Multiple members of the Consumer Financial Protection Bureau's Consumer Advisory Board have histories of financial losses, bankruptcies and insolvencies, the Washington Examiner has learned.

The board provides financial and consumer advice to low-income families, including how to live within one's budget, the need to increase personal savings, and the importance of building assets.

The 25-member board is exempt from the Federal Advisory Committee Act, which sets government-wide ethics standards. When Congress created the CFPB in 2011, it accepted a White House recommendation that the new federal operation be under the Federal Reserve system. The Fed is exempt from many federal regulations.

Nine of the 25 advisory board members have reported significant yearly losses in the operation of nonprofits under their management or presided over failing banking institutions.

The board's chairman, Jose Quinonez, for example, is executive director of the San Francisco-based Mission Asset Fund, which reported $314,000 in deficits in 2009 and 2010.

Board vice chairman Bill Bynum's financial losses were even more dramatic. Bynum is the CEO of the Jackson, Miss.-based Hope Enterprise Corp., which has posted posted losses totaling $8.5 million for three of the last four years.

As CEO, Bynum is paid $358,000 annually. In the Mississippi Delta, the poorest region in the country, individual incomes average about $20,000 per year, according to U.S. Census data.

Ellen Seidman, another CFPB advisory board member, served as executive vice president of the Chicago-based ShoreBank Corp., which represented the largest community bank failure in history when it closed in 2010.

When the bank was ruled insolvent in 2010, the failure cost the Federal Deposit Insurance Corp. $452 million to cover depositors' losses. There were also $74 million in penalties paid by ShoreBank, which was the official Obama campaign bank in 2008.

CFPB adviser Maeve Brown also has familiarity with failing bank capital. She was the chairwoman of the board of the People's Community Partnership Federal Credit Union, which failed in 2008.

According to its final financial performance report, People's had a capital ratio half the minimum required by federal regulators. The Oakland, Calif., credit union was sold.

CFPB advisory board member Jane Thompson is also a senior adviser to the Center for Financial Services Innovation, which was once a wholly owned ShoreBank subsidiary. Last year, the center suffered a $1 million loss. The CFSI has reported losses in three of the last four years.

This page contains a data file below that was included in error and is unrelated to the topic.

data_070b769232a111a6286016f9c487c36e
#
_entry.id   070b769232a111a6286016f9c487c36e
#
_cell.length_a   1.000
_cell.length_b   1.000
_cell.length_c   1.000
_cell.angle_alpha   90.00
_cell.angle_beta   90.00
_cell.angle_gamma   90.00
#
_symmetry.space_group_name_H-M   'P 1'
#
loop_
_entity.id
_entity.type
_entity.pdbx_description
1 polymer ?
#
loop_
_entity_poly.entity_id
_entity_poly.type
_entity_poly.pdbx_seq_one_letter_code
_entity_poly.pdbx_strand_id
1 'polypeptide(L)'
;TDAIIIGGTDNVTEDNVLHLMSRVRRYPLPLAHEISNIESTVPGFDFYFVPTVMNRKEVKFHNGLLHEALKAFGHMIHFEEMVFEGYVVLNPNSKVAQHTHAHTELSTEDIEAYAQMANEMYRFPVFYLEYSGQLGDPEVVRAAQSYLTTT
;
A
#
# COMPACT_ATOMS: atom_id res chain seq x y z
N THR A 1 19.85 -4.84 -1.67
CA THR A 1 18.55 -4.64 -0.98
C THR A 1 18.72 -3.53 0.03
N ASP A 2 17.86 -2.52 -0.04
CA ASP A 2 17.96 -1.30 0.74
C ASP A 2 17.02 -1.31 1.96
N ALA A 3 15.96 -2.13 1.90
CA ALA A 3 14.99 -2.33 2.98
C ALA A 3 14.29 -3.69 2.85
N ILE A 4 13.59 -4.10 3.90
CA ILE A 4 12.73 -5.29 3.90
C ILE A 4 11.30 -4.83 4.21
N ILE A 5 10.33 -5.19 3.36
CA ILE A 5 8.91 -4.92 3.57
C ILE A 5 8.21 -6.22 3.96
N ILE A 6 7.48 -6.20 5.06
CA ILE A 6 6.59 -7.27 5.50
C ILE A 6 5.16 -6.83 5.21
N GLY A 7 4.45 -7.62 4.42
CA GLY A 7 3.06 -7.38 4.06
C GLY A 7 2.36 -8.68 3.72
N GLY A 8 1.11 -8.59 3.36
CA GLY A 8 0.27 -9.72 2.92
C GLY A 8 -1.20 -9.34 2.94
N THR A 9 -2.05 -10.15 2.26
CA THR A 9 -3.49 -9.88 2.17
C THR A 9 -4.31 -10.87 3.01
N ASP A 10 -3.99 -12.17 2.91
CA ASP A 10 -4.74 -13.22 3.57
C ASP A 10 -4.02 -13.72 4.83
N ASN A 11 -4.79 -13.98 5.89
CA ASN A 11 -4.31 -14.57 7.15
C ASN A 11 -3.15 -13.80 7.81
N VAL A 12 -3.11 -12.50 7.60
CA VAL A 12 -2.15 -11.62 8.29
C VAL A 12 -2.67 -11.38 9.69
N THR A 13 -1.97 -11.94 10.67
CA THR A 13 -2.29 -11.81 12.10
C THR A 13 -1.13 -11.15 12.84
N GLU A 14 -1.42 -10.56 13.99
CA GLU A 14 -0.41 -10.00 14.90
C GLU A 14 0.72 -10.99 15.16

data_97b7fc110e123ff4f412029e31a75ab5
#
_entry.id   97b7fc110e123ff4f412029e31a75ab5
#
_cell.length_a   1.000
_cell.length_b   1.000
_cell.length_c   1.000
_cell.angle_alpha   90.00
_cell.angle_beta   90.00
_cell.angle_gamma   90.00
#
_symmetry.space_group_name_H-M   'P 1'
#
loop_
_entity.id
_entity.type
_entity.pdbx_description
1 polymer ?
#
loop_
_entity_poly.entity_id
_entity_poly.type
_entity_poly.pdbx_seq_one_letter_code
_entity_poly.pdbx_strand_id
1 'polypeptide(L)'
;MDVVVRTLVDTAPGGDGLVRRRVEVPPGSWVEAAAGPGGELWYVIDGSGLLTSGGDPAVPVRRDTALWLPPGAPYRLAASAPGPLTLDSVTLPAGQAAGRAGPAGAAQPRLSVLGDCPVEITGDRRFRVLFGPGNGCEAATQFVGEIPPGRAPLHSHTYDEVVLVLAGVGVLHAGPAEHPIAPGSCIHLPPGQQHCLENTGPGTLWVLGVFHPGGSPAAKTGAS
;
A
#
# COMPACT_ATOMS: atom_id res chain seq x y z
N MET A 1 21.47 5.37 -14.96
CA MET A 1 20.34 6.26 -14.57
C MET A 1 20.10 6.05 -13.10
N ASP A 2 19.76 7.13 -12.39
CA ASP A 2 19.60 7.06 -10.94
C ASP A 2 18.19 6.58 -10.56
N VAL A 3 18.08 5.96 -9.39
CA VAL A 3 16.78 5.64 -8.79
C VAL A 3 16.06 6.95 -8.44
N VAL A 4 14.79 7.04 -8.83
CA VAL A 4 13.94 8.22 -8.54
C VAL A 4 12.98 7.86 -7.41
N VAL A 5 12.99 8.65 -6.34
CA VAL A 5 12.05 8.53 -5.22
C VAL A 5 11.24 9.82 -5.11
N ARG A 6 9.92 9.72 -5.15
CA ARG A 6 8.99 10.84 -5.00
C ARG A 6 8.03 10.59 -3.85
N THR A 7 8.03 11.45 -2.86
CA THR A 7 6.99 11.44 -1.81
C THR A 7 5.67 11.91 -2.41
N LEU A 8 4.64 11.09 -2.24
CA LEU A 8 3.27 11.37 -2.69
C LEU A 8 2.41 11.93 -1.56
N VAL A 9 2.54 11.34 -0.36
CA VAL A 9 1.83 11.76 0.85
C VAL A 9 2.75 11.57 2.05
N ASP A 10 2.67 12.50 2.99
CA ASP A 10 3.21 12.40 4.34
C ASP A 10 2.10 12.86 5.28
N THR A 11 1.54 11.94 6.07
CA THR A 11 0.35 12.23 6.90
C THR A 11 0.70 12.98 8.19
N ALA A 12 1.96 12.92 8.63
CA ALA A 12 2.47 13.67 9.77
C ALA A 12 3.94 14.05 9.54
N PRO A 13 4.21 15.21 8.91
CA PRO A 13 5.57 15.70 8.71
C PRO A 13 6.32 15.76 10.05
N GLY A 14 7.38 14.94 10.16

Nonprofits run by CFPB advisory board members Theodora Rand, Jim McCarthy, Patricia Duarte and Gary Acosta also reported multiple years of losses.

CFPB advisory board member Don Baylor was previously the New York legislative director of the Association of Community Organizations for Reform Now (ACORN).

Baylor directed $45 million in two New York ACORN political campaigns from 2001 to 2003, according to New York state records.

At least 14 states have investigated ACORN for voter fraud in recent years and the organization has been linked to a variety of scandals, including the embezzlement of $948,000 by the brother of Wade Rathke, the group's founder.

ACORN filed for Chapter 7 bankruptcy and closed its doors in 2010 after Congress approved legislation barring federal agencies from awarding grants or contracts to the group.

Baylor also sits on the board of the Corporation for Enterprise Development. Last September, the CFPB awarded a $1.3 million contract to the corporation.

Asked about the contract, Baylor said, "I don't have anything to say about that. I haven't had anything to do with that particular contract."

"The fact that he is serving on this advisory committee can at least create an appearance of a cozy tie between the agency and this firm," said Michael Smallberg, an investigator with the Project on Government Oversight, a nonpartisan government watchdog group.

While the agency says the contract was awarded with "full and open competition," the federal website shows the agency only received one bid.

One week before the bureau awarded the million-dollar contract, CFPB director Richard Cordray addressed the corporation's opening plenary conference on "Asset Learning" in Washington, D.C.

CFPB also paid a fee to the corporation to run a "research forum" at the September 2012 conference. A CFPB spokeswoman declined to disclose the sum paid in the fee.

"You would hope in setting up a new agency and forming their advisory committee, they could find people beyond reproach," said POGO's Smallberg.

Similarly, Edwin Williamson, a former State Department legal adviser and government ethics official, said, "I would want somebody that had been quite successful in managing."